FIFTH AMENDMENT PRIVILEGE AGAINST SELF-INCRIMINATION CLAIMS
The defendant raises multiple claims regarding the assertion by a witness, Angel Rosa, of his fifth amendment privilege against self-incrimination. On appeal, the defendant claims that he was deprived of his constitutional right to compulsory process to produce witnesses on his behalf under the sixth amendment to the United States constitution and that he was forced to waive his constitutional right to remain silent under the fifth amendment.1 The defendant argues that his constitutional rights were violated by Rosa's assertion of an invalid fifth amendment privilege against self-incrimination and, in the alternative, by the court's refusal to compel the prosecution to grant the witness immunity.2 We are not persuaded by any of the defendant's contentions.
The following additional facts are relevant to our resolution of the defendant's claims. During trial, the defendant sought to call Rosa, a convicted drug dealer, as a defense witness to support his theory of self-defense. At that time, Rosa was serving a nine year sentence and a one year concurrent sentence for two counts of possession of narcotics with intent to sell and one count of interfering with a police officer; all of the charges related to the sale of narcotics on Zion Street in Hartford and at Rosa's place of business on Zion Street. The defendant wanted Rosa to testify about the multiple disputes he had with the defendant on June 4, 2003, on Zion Street. According to the defendant, Rosa had accused him of being a snitch, had threatened him and had told him that he should carry his gun.
Outside the presence of the jury, the court confirmed that Rosa had consulted with his attorney and then asked Rosa whether he wanted to testify. In response, Rosa stated that he wanted to invoke his fifth amendment right. After the court reminded Rosa that he could confer with his attorney, defense counsel indicated that he wanted to voir dire Rosa. The court granted the request, and Rosa took the witness stand.
Defense counsel began his voir dire of Rosa, outside of the jury's presence, by asking him whether he owned a store on Zion Street, to which Rosa replied that he did own a store. Then, defense counsel asked Rosa to provide the name of the store, and Rosa stated that he did not own the store and that it was his parents' store. After defense counsel asked Rosa whether his parents owned the store, Rosa invoked his fifth amendment privilege against self-incrimination. Defense counsel then questioned Rosa about whether answering the question would incriminate him in any way, to which Rosa refused to answer and again asserted his fifth amendment privilege. Rosa also declined to answer defense counsel's questions about the defendant and the events of June 4, 2003, and, instead, invoked his fifth amendment privilege. Thereafter, defense counsel requested that Rosa be immunized. Defense counsel also objected to Rosa's invocation of his fifth amendment privilege, arguing that there was no possibility of prosecution. After hearing argument from both parties, the court ruled against the defendant with respect to his request for an order of immunity and his objection to Rosa's assertion of his fifth amendment privilege.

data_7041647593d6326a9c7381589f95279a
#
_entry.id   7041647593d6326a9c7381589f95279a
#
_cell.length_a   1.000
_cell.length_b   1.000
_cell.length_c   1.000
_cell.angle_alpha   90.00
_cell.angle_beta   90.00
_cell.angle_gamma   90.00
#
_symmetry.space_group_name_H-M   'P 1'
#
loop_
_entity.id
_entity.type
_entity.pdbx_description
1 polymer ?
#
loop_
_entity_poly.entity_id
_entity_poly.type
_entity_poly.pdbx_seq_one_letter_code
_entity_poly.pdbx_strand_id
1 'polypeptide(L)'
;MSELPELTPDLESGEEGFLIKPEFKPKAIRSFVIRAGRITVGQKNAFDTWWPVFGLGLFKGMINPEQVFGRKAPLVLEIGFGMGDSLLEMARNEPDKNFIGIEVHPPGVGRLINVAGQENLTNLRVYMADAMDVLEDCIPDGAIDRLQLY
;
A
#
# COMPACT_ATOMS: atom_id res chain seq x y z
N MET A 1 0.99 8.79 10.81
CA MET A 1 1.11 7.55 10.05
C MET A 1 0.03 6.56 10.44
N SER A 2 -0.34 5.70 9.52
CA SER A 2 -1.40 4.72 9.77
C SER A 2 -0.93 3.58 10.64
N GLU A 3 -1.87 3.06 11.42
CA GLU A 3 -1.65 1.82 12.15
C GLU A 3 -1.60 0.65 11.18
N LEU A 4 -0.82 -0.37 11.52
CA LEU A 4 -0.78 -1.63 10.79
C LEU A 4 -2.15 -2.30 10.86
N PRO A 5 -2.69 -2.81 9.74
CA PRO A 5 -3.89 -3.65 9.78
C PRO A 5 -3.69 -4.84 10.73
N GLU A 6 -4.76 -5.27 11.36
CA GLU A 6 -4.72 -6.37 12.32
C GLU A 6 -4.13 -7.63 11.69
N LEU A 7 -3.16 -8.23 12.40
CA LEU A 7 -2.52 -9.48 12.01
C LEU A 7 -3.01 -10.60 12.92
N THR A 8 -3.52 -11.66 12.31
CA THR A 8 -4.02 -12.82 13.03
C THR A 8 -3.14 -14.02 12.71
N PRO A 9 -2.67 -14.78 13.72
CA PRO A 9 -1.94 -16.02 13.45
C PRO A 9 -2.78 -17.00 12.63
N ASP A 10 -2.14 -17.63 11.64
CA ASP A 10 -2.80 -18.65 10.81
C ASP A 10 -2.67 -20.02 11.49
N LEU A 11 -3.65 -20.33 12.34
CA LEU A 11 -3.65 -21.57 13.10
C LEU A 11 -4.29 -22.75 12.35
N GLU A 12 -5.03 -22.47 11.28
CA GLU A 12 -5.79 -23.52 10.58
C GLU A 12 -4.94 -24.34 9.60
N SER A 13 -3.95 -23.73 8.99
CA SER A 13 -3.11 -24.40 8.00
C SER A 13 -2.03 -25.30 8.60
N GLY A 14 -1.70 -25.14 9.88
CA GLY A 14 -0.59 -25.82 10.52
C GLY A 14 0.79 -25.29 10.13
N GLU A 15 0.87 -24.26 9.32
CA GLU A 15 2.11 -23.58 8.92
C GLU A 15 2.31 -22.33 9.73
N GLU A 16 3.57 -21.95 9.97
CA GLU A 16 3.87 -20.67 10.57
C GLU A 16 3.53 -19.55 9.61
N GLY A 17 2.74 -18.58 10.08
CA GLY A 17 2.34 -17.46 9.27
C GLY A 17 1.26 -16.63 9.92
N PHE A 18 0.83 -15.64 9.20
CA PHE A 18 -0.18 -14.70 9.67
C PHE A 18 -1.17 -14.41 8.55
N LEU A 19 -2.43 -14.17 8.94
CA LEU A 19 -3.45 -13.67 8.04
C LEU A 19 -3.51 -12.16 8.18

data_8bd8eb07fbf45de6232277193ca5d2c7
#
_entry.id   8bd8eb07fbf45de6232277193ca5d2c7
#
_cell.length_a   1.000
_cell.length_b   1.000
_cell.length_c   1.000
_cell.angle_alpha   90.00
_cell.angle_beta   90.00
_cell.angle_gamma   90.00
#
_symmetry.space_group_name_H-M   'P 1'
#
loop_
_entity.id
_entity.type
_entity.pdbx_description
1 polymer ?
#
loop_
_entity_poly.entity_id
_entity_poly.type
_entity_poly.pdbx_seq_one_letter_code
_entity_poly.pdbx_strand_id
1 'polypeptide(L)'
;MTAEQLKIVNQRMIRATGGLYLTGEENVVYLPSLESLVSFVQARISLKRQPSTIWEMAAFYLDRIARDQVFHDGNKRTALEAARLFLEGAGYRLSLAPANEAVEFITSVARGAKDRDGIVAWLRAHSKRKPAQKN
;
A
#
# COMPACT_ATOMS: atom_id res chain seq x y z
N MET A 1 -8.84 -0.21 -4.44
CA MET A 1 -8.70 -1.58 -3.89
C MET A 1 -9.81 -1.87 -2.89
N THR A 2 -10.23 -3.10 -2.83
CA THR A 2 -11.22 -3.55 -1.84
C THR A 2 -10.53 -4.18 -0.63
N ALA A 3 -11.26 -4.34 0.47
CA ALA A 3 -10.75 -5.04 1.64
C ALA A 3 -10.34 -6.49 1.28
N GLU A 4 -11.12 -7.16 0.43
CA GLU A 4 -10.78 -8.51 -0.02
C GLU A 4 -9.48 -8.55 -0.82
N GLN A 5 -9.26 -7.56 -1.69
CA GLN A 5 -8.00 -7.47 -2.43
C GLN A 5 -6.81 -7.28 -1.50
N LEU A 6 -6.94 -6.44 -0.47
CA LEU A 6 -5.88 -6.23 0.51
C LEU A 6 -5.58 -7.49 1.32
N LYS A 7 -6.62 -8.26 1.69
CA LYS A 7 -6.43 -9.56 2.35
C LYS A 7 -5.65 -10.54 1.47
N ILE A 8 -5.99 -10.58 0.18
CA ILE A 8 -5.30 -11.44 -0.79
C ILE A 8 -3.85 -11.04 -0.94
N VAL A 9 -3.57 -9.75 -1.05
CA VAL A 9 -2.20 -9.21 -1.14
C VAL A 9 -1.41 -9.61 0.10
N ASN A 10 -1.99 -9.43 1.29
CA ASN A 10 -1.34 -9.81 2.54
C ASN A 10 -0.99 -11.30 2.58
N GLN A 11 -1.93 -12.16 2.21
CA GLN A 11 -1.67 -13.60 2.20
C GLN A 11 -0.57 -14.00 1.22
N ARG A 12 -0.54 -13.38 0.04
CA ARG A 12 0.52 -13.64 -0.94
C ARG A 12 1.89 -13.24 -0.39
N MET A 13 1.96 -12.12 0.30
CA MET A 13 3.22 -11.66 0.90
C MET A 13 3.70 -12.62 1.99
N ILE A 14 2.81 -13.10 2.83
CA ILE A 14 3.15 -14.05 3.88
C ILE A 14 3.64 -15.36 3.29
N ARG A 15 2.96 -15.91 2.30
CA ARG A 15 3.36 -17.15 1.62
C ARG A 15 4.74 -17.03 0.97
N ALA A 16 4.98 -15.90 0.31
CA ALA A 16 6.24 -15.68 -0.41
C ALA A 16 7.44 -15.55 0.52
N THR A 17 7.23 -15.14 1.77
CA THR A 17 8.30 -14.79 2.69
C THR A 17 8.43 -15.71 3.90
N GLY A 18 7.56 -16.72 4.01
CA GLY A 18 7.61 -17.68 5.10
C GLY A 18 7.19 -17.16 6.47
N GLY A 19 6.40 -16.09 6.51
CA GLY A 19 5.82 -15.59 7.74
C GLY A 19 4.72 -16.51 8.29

First, the defendant contends that Rosa invoked an invalid fifth amendment privilege against self-incrimination that deprived the defendant of his constitutional right to compulsory process to produce witnesses under the sixth amendment to the federal constitution. The defendant argues that the court improperly upheld Rosa's invocation of the right against self-incrimination because there was no possibility that Rosa could have been subjected to prosecution.3 We disagree.
Our Supreme Court has stated that a valid fifth amendment privilege against self-incrimination prevails over a defendant's right to compel a witness' testimony on his behalf. State v. Simms, 170 Conn. 206, 209, 365 A.2d 821, cert. denied, 425 U.S. 954, 96 S.Ct. 1732, 48 L.Ed.2d 199 (1976). Accordingly, we must first ascertain whether Rosa had a valid fifth amendment right to assert. If Rosa's invocation of his fifth amendment privilege was valid, the defendant's sixth amendment right to compulsory process must give way, and he will have failed to state a constitutional claim on appeal. See State v. Mourning, 104 Conn.App. 262, 276, 934 A.2d 263 (2007); see also State v. Simms, supra, at 209-10, 365 A.2d 821.
“A ruling on the validity of a witness' fifth amendment privilege is an evidentiary determination that this court will review under an abuse of discretion standard․ It is well settled that the trial court's evidentiary rulings are entitled to great deference․ The trial court is given broad latitude in ruling on the admissibility of evidence, and we will not disturb such a ruling unless it is shown that the ruling amounted to an abuse of discretion.” (Internal quotation marks omitted.) State v. Mourning, supra, 104 Conn.App. at 276, 934 A.2d 263.